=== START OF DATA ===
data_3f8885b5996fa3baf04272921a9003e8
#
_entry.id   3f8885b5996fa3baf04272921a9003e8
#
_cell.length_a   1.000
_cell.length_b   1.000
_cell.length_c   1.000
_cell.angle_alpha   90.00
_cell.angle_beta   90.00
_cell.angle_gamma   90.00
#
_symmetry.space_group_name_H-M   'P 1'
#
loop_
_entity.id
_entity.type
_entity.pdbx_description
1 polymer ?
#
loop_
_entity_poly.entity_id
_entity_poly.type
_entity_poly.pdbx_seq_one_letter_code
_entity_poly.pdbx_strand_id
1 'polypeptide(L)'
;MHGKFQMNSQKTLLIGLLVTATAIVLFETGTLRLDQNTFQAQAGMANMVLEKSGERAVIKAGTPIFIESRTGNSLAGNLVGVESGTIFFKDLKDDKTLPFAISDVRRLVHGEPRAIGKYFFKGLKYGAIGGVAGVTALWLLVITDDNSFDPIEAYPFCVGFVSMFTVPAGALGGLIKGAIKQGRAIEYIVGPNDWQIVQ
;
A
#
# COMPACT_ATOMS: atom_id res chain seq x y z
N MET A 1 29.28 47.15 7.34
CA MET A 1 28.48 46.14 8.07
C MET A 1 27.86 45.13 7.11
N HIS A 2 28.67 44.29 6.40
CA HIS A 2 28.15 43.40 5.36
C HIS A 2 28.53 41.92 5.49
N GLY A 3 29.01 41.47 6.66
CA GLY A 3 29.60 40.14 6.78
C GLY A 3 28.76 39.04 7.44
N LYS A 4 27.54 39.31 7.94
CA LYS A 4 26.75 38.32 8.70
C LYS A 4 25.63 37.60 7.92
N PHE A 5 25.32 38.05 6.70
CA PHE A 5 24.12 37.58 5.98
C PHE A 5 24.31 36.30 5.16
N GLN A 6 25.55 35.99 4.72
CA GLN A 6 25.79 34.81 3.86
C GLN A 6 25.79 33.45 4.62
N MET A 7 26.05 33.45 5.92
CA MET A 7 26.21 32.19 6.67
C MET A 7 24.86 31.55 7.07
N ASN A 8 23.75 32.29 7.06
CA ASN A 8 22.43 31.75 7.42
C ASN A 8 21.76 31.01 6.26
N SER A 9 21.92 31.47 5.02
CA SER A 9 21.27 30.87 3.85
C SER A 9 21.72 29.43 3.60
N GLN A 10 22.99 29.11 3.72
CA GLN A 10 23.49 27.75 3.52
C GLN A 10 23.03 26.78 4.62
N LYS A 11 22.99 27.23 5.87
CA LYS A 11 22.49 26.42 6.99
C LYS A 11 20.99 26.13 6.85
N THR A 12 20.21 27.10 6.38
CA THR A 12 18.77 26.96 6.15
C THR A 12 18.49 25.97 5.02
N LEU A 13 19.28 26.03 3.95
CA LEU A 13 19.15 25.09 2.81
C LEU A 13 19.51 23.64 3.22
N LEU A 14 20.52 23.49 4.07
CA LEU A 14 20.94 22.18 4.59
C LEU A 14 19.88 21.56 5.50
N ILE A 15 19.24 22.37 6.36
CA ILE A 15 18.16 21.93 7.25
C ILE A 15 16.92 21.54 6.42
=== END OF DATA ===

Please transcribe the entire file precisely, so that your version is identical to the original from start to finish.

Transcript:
data_3f8885b5996fa3baf04272921a9003e8
#
_entry.id   3f8885b5996fa3baf04272921a9003e8
#
_cell.length_a   1.000
_cell.length_b   1.000
_cell.length_c   1.000
_cell.angle_alpha   90.00
_cell.angle_beta   90.00
_cell.angle_gamma   90.00
#
_symmetry.space_group_name_H-M   'P 1'
#
loop_
_entity.id
_entity.type
_entity.pdbx_description
1 polymer ?
#
loop_
_entity_poly.entity_id
_entity_poly.type
_entity_poly.pdbx_seq_one_letter_code
_entity_poly.pdbx_strand_id
1 'polypeptide(L)'
;MHGKFQMNSQKTLLIGLLVTATAIVLFETGTLRLDQNTFQAQAGMANMVLEKSGERAVIKAGTPIFIESRTGNSLAGNLVGVESGTIFFKDLKDDKTLPFAISDVRRLVHGEPRAIGKYFFKGLKYGAIGGVAGVTALWLLVITDDNSFDPIEAYPFCVGFVSMFTVPAGALGGLIKGAIKQGRAIEYIVGPNDWQIVQ
;
A
#
# COMPACT_ATOMS: atom_id res chain seq x y z
N MET A 1 29.28 47.15 7.34
CA MET A 1 28.48 46.14 8.07
C MET A 1 27.86 45.13 7.11
N HIS A 2 28.67 44.29 6.40
CA HIS A 2 28.15 43.40 5.36
C HIS A 2 28.53 41.92 5.49
N GLY A 3 29.01 41.47 6.66
CA GLY A 3 29.60 40.14 6.78
C GLY A 3 28.76 39.04 7.44
N LYS A 4 27.54 39.31 7.94
CA LYS A 4 26.75 38.32 8.70
C LYS A 4 25.63 37.60 7.92
N PHE A 5 25.32 38.05 6.70
CA PHE A 5 24.12 37.58 5.98
C PHE A 5 24.31 36.30 5.16
N GLN A 6 25.55 35.99 4.72
CA GLN A 6 25.79 34.81 3.86
C GLN A 6 25.79 33.45 4.62
N MET A 7 26.05 33.45 5.92
CA MET A 7 26.21 32.19 6.67
C MET A 7 24.86 31.55 7.07
N ASN A 8 23.75 32.29 7.06
CA ASN A 8 22.43 31.75 7.42
C ASN A 8 21.76 31.01 6.26
N SER A 9 21.92 31.47 5.02
CA SER A 9 21.27 30.87 3.85
C SER A 9 21.72 29.43 3.60
N GLN A 10 22.99 29.11 3.72
CA GLN A 10 23.49 27.75 3.52
C GLN A 10 23.03 26.78 4.62
N LYS A 11 22.99 27.23 5.87
CA LYS A 11 22.49 26.42 6.99
C LYS A 11 20.99 26.13 6.85
N THR A 12 20.21 27.10 6.38
CA THR A 12 18.77 26.96 6.15
C THR A 12 18.49 25.97 5.02
N LEU A 13 19.28 26.03 3.95
CA LEU A 13 19.15 25.09 2.81
C LEU A 13 19.51 23.64 3.22
N LEU A 14 20.52 23.49 4.07
CA LEU A 14 20.94 22.18 4.59
C LEU A 14 19.88 21.56 5.50
N ILE A 15 19.24 22.37 6.36
CA ILE A 15 18.16 21.93 7.25
C ILE A 15 16.92 21.54 6.42